FINANCE minister Patrick Chinamasa said he is intensifying efforts to put units in his office to act upon the auditor-general’s reports, as government moves to stem the rot in State-owned entities and parastatals.
BY FIDELITY MHLANGA
Chinamasa’s remarks came after government has consistently failed to act on reports by the auditor-general’s office highlighting abuse of funds by State-owned enterprises and government departments.
Speaking at the two-day Public Accountancy and Auditor’s Board (Paab) conference last week, Chinamasa said the honeymoon was over for those who abuse public funds, as a unit would be put in place to act on reports by the auditor-general.
“Corrective measures are currently being implemented, dedicated units from the office of the auditor-general will be created in my office, that will firstly analyse financial statements of all public sector institutions, that is parastatals and local authorities to follow up all audit findings with a view to take corrective action,” Chinamasa said on Friday.
Parastatals have become a breeding ground for corruption and misuse of resources. They have consistently failed to produce audited accounts despite getting financing from Treasury.
In his 2016 national budget, Chinamasa said government “has made significant strides to amend the Public Finance Management Act and Office of the Auditor-General with a view to strengthening Treasury oversight of parastatals and local authorities”.
He said government would continue strengthening the Public Finance Management by reviewing its Public Finance Management Act 2010, which governs external borrowing in the country.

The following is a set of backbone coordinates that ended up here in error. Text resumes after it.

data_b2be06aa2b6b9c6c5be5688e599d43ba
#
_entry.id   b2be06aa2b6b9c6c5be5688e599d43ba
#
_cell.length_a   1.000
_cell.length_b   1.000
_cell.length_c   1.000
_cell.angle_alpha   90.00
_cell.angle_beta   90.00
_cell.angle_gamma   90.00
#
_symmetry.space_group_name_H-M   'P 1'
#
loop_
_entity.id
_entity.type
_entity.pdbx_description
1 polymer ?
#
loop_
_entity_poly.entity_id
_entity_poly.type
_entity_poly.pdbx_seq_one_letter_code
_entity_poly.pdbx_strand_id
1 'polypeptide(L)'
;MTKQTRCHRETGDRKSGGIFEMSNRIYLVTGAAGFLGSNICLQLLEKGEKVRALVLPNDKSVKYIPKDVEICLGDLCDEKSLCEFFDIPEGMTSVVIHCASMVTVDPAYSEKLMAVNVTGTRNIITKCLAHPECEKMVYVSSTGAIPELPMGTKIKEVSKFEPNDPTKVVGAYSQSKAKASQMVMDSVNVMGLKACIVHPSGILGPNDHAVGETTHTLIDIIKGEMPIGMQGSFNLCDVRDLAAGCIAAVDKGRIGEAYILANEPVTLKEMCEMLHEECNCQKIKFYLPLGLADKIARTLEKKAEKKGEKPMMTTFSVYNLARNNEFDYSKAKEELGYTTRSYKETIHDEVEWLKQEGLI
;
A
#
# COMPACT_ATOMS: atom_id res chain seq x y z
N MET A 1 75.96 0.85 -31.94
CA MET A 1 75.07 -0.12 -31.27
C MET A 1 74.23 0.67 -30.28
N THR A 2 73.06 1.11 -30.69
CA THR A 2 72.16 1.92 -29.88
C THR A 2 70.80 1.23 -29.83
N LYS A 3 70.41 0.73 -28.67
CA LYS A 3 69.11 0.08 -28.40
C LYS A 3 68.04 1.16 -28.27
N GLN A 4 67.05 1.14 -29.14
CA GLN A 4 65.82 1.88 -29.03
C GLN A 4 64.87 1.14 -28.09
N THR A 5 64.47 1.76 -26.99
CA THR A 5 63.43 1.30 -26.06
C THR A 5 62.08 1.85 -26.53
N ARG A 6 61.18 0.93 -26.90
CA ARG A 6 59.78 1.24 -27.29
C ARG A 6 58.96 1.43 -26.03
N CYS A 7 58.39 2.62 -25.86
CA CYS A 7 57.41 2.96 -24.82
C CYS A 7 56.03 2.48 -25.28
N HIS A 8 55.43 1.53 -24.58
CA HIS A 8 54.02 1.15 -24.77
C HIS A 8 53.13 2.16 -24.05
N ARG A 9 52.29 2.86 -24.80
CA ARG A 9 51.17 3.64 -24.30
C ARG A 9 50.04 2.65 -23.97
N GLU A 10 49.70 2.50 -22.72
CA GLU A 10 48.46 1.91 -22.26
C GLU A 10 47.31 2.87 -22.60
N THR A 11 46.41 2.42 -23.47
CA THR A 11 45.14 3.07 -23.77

Chinamasa bemoaned the disappearance of low level class of accounting technicians (bookkeepers) saying the gap was being felt in the country.
With the economy increasingly transforming to the informal, Chinamasa said there was need for this class of accountants to service the sector.
He said his ministry would work with Paab to find ways to enhance financial literacy in Zimbabwe.
Chinamasa bemoaned the high cost of auditor’s fees saying they contributed to the high cost of doing business, which government was currently fighting to reduce.
“On professional fees, high and unsustainable fees will make it difficult for the market to use your services. I am, therefore, urging you to relook at your fees. The idea of these charges, which I personally feel they are out of reach for many would be clients,” he said.
The conference which was held under the theme Partner, Collaborate and Grow coincided with Paab’s 20th anniversary.
The indaba discussed various issues promoting public finance accountability, good corporate governance and anti-corruption as key to economic revival.